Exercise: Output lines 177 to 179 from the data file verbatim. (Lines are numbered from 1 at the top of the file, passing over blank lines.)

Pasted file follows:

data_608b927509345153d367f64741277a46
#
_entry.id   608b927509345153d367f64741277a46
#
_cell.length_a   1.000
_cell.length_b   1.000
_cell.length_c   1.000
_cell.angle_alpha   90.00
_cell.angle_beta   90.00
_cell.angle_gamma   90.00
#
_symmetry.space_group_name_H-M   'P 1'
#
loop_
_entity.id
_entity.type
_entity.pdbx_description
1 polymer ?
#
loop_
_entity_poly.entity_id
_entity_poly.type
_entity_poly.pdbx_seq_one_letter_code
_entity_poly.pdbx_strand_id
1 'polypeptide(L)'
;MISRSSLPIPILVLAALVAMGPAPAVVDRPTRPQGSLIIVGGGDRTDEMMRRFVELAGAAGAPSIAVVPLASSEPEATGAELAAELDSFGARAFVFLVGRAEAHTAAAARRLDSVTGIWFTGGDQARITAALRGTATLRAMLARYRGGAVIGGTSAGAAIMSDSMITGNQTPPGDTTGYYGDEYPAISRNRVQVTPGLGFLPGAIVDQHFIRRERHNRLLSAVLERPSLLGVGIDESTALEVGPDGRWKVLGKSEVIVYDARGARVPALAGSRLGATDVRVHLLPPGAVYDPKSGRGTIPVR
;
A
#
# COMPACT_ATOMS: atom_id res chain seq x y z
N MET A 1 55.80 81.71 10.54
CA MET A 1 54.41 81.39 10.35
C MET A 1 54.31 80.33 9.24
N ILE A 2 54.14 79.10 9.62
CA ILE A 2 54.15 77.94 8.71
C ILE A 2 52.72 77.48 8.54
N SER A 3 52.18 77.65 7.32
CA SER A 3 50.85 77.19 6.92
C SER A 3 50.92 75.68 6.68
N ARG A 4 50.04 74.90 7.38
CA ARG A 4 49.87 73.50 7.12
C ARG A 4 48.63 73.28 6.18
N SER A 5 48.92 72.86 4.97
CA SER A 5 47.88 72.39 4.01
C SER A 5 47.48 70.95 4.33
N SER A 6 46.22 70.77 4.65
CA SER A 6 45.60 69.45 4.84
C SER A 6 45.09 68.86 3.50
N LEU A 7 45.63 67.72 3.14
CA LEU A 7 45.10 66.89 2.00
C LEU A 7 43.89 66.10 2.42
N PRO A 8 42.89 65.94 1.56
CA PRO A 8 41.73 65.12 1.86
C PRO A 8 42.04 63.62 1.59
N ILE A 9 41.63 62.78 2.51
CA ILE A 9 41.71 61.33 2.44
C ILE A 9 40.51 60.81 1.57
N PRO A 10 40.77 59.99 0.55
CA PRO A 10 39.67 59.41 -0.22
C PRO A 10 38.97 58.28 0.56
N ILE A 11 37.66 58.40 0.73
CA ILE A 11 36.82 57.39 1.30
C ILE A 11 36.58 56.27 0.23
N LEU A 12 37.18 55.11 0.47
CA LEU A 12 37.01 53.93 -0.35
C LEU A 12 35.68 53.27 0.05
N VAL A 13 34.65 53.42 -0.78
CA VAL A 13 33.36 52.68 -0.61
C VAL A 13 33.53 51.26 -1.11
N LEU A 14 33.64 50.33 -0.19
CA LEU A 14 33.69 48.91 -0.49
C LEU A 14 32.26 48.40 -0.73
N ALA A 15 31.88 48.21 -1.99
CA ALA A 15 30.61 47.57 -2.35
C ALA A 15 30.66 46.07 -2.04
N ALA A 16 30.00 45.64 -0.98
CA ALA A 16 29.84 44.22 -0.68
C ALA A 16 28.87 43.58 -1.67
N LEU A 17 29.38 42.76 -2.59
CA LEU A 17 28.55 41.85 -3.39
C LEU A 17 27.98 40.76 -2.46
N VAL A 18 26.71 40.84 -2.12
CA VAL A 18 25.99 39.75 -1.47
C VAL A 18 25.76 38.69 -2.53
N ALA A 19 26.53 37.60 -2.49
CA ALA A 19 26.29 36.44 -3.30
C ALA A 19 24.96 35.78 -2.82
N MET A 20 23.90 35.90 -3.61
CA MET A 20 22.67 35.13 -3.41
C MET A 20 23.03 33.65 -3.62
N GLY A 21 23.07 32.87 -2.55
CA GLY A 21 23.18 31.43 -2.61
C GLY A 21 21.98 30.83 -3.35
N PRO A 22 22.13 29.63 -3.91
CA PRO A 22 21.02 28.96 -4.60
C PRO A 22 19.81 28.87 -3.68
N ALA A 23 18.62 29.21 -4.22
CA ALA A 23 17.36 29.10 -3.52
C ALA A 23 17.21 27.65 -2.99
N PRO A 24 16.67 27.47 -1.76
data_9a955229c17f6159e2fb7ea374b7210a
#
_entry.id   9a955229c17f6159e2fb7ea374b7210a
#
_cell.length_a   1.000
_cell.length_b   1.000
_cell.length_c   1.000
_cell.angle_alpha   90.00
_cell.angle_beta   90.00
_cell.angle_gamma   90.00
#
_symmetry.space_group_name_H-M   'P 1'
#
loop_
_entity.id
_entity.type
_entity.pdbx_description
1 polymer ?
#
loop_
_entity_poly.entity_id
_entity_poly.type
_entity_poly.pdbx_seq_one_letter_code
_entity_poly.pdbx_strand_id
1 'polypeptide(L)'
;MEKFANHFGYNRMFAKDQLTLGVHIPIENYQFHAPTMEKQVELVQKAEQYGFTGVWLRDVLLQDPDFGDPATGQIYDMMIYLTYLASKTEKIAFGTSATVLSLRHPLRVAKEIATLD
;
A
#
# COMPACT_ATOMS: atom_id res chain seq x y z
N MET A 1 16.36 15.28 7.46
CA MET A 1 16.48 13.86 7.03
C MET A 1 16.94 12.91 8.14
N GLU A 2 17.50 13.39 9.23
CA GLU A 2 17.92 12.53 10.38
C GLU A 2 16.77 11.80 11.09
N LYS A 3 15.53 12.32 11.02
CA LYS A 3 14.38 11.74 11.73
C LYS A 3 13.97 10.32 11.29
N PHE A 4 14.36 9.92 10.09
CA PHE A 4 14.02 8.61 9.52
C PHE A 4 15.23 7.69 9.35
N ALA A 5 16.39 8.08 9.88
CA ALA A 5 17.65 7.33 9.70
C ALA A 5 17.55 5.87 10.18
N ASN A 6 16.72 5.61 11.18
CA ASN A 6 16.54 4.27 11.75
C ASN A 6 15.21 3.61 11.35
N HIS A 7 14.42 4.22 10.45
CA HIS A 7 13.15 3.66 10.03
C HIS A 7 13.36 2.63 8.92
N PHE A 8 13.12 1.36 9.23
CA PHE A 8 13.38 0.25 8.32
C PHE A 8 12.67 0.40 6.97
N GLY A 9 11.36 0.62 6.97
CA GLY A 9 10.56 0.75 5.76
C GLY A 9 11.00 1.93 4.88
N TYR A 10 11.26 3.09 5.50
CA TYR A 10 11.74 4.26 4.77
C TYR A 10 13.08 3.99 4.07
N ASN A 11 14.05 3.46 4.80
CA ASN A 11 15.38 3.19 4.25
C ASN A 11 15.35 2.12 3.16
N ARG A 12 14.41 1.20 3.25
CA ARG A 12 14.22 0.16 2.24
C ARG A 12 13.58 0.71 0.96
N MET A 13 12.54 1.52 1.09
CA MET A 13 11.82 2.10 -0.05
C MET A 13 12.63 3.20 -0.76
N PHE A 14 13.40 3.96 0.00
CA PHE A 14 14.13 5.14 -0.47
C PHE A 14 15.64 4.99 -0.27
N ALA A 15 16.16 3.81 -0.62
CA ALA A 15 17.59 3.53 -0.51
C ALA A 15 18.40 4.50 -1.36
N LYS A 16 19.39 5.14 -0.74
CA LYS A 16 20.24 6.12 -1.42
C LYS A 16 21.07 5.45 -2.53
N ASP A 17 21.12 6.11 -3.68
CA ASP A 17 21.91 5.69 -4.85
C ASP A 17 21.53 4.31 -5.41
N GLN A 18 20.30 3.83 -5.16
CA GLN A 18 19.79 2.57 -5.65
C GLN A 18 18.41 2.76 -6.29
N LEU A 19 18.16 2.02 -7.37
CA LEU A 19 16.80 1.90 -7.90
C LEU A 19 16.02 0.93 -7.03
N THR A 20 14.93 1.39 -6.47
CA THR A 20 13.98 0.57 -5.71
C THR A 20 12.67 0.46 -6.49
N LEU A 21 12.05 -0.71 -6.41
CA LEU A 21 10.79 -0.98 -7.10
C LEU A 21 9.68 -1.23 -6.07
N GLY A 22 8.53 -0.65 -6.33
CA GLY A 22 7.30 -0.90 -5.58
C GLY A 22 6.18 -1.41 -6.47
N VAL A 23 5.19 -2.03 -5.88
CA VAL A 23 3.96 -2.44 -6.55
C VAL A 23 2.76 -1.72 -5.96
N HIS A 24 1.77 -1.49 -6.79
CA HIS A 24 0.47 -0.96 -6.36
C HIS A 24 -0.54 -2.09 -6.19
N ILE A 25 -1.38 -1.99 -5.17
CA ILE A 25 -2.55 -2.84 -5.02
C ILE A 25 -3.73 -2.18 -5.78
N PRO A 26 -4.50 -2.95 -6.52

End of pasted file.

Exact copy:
CA LYS A 16 20.24 6.12 -1.42
C LYS A 16 21.07 5.45 -2.53
N ASP A 17 21.12 6.11 -3.68